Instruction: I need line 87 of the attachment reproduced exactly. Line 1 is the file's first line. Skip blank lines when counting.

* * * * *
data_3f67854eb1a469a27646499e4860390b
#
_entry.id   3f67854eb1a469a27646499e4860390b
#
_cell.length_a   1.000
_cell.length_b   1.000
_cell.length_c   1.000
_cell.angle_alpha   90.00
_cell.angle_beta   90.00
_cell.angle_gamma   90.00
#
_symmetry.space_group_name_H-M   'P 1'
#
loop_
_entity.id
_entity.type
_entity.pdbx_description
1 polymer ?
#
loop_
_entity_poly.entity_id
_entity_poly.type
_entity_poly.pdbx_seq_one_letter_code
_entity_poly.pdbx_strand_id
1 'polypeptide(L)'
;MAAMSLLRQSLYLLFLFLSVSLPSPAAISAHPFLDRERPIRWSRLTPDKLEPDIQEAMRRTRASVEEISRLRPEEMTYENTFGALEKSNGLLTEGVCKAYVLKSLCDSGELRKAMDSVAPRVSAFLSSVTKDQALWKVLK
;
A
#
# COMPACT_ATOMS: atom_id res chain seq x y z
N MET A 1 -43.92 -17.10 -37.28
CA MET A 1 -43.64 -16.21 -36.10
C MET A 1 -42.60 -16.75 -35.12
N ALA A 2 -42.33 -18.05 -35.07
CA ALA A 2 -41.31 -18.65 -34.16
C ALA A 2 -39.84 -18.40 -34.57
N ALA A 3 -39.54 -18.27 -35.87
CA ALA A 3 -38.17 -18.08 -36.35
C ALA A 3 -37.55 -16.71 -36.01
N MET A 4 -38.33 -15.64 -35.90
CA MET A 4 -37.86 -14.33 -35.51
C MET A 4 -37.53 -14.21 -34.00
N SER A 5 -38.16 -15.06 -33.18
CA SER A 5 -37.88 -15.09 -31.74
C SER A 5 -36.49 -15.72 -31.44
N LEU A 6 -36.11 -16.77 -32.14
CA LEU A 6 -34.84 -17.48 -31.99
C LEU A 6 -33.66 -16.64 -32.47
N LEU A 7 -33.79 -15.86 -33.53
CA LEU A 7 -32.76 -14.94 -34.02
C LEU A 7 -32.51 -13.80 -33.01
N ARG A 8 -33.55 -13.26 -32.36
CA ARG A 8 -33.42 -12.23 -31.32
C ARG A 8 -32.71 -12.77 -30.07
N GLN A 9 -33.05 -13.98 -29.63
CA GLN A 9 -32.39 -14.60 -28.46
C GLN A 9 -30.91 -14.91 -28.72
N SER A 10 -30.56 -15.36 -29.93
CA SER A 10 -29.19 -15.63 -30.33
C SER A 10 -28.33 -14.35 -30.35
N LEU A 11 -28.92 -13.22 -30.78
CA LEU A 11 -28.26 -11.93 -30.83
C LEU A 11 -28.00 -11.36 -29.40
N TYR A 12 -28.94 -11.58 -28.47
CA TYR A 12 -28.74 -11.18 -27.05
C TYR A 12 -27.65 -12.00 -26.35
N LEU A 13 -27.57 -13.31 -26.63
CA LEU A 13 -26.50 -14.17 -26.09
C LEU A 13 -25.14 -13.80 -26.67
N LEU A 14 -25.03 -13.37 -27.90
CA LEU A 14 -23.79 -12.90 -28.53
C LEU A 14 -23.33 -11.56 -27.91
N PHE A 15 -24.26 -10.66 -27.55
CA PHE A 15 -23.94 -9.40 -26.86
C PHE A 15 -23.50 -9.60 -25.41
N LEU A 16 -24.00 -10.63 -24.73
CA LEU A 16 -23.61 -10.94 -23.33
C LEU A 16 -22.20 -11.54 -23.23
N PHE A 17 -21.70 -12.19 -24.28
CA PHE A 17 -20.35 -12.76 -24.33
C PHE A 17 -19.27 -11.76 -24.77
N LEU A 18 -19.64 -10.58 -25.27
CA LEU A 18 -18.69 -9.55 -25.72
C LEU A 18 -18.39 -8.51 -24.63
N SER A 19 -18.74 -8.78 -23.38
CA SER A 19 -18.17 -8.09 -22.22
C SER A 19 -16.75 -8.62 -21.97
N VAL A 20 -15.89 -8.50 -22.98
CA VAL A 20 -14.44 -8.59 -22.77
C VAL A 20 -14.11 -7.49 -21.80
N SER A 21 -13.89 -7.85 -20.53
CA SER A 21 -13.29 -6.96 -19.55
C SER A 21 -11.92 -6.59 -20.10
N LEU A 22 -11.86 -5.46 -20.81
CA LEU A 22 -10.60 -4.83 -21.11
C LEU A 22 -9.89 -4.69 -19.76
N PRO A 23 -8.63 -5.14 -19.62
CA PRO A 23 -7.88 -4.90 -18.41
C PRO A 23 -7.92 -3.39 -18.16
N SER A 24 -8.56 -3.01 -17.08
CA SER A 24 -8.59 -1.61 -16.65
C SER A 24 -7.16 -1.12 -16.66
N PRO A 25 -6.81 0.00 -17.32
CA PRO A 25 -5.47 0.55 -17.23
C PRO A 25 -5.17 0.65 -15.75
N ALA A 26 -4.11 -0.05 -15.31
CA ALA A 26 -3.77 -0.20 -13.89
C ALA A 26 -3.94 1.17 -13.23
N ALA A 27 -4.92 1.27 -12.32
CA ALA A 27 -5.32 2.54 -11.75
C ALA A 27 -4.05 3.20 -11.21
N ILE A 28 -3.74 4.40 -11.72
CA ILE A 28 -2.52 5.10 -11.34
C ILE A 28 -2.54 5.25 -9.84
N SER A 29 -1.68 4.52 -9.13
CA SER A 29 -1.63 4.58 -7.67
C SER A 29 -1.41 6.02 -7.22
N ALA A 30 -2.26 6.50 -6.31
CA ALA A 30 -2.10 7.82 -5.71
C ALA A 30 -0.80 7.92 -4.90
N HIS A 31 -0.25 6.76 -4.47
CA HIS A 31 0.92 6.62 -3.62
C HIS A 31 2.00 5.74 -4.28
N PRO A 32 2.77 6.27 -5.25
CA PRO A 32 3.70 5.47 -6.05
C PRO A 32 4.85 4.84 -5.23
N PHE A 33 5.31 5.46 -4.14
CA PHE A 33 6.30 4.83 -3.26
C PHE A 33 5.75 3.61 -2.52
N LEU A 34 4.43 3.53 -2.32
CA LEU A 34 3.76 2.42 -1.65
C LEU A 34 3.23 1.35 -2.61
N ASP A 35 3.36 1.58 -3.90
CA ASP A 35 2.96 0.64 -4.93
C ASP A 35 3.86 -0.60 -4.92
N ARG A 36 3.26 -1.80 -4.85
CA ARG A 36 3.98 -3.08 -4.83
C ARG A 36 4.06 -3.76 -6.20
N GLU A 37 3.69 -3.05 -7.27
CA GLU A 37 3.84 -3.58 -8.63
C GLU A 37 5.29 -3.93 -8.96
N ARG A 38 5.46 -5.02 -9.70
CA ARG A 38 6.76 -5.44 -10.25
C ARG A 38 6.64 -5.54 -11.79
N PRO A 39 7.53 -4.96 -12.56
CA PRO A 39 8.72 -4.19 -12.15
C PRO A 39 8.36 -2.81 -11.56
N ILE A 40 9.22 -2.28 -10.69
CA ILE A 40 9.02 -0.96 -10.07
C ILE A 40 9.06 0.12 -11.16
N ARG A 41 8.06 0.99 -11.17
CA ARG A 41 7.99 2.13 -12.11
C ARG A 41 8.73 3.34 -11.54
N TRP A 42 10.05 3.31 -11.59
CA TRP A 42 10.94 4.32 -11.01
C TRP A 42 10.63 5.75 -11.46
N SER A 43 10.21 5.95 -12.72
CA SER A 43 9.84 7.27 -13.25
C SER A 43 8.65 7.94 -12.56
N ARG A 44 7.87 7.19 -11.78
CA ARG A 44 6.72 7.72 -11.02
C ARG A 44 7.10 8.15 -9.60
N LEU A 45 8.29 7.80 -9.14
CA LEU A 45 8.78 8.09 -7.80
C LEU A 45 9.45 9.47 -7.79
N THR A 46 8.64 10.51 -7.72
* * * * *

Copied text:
C SER A 19 -16.75 -8.62 -21.97